EPA Public Comment Period generates nearly 900,000 total comments, with nearly ¾ calling for the long term protection of Bristol Bay
ANCHORAGE, AK – Commercial Fishermen for Bristol Bay thanks the over 650,000 people who expressed their support for protecting Bristol Bay from harmful mining development in the most recent public comment period for EPA’s draft Bristol Bay Watershed Assessment. In numbers released today, nearly 75% of the over 895,000 comments supported the assessment, which detailed the risks associated with large scale hard rock mining in the region. Bristol Bay is home to a vibrant and lucrative commercial fishery, which supplies nearly 50% of the world’s wild sockeye salmon, sustains 14,000 jobs, and a $1.5 billion annual economy.
“Commercial fishermen across Alaska, the Pacific Northwest, and throughout the United States understand just how special the Bristol Bay fishery is,” said Bob Waldrop, Executive Director of the Bristol Bay Regional Seafood Development Association. “We are extremely thankful to the hundreds of thousands of others who agree that Bristol Bay is worth protecting for both current and future generations of fishermen. Bristol Bay’s fishermen have spent years building a strong brand for Bristol Bay seafood; we simply can’t risk that hard work and investment by allowing foreign mining companies to build North America’s largest open pit mines where our salmon spawn.”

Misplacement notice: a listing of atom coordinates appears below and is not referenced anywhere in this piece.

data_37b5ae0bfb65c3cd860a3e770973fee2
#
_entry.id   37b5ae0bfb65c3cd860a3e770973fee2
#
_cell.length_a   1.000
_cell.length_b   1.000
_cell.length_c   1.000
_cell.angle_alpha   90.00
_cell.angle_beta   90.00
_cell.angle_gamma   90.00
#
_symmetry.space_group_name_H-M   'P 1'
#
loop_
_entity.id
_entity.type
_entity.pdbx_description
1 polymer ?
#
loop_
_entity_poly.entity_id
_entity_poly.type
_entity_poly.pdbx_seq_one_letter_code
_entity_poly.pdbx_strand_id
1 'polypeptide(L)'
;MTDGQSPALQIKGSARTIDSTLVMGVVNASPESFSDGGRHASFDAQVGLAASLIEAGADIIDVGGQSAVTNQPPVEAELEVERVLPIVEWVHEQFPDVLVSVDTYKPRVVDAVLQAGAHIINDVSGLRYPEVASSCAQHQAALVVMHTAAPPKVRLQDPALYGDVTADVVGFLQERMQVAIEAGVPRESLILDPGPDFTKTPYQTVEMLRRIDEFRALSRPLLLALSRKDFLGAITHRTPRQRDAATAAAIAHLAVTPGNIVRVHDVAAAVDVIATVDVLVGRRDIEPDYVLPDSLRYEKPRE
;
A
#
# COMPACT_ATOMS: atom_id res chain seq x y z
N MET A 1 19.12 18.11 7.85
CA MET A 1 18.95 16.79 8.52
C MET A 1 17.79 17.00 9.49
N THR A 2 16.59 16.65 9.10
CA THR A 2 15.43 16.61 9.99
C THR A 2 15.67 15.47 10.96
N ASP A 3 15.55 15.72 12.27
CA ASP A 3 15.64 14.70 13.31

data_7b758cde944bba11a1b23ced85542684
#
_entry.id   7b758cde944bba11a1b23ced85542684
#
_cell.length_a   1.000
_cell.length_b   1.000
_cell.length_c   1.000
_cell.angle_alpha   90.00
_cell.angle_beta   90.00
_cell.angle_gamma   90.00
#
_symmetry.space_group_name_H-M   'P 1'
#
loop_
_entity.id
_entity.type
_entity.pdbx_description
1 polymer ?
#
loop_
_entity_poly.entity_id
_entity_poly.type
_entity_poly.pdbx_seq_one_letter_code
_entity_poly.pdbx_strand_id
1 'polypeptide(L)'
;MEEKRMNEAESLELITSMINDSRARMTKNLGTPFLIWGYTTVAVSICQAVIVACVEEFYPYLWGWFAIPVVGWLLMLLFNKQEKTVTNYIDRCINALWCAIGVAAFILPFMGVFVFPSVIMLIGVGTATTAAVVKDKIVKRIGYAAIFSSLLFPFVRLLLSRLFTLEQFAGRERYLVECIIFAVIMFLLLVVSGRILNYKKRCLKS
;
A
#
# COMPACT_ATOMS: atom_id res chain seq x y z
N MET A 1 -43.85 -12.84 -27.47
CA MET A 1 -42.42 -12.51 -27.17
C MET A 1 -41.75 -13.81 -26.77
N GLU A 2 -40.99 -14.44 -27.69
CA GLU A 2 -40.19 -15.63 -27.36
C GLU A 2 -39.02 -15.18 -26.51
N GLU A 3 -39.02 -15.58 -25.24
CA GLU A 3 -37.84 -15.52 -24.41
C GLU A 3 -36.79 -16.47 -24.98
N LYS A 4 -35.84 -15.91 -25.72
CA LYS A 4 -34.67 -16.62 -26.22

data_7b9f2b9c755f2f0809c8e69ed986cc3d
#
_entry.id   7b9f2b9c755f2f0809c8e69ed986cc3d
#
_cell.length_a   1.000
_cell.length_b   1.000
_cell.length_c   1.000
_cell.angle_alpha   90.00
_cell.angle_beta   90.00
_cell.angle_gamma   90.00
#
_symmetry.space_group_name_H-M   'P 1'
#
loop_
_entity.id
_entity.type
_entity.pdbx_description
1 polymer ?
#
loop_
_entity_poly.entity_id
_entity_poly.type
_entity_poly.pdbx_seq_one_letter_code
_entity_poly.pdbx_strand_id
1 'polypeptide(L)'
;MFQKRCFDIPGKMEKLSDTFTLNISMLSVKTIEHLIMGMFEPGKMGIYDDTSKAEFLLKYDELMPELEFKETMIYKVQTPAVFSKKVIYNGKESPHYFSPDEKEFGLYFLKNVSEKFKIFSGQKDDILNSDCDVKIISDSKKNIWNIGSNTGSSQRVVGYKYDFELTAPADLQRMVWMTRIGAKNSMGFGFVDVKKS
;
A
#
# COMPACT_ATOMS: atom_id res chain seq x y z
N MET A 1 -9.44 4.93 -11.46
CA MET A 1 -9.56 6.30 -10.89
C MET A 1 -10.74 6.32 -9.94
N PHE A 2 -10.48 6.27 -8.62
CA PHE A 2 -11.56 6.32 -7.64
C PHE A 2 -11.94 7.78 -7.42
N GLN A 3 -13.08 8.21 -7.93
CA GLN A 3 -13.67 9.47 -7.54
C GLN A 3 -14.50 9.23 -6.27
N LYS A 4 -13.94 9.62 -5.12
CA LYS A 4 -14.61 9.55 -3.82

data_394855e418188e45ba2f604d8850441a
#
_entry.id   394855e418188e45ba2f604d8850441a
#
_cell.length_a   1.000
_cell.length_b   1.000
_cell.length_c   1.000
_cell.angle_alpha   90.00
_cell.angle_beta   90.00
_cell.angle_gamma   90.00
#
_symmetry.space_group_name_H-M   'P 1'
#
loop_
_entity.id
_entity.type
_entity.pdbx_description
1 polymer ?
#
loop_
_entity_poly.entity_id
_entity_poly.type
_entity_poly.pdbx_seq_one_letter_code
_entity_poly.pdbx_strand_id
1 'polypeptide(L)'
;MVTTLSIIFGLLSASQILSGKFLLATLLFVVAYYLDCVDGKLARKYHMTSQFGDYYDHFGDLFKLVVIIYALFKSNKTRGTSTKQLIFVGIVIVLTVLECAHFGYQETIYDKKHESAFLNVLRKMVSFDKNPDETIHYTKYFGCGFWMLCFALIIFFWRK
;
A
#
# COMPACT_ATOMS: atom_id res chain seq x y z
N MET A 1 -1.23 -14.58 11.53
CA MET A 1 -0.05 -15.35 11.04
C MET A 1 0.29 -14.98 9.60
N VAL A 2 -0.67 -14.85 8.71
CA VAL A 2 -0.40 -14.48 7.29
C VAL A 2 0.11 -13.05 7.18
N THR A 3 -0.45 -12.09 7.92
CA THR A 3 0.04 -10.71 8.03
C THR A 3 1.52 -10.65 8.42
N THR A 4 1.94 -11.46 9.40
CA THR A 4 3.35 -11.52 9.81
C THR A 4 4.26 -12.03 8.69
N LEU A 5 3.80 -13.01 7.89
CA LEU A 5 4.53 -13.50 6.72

The comments coming from Alaska provided even stronger support for the assessment, with nearly 90% (or 8,639) of comments supporting the EPA protecting Bristol Bay. In Bristol Bay, 1,206 of the 1,227 comments welcomed the EPA’s assessment.
Commercial fishermen were among the original groups who petitioned the EPA to use its Clean Water Act authority to protect Bristol Bay from the proposed Pebble Mine. The EPA’s Bristol Bay Watershed Assessment, which was conducted in response to the petition, is expected to be finished later this year and will inform the agency on future regulatory decisions in the region.
The assessment is based on realistic mining scenarios derived from official documents filed by the Pebble Limited Partnership, the foreign mining conglomerate behind the proposed Pebble Mine. Even without incident, the mine’s footprint would destroy the spawning habitat for the nearly 40 million salmon who return to Bristol Bay each year.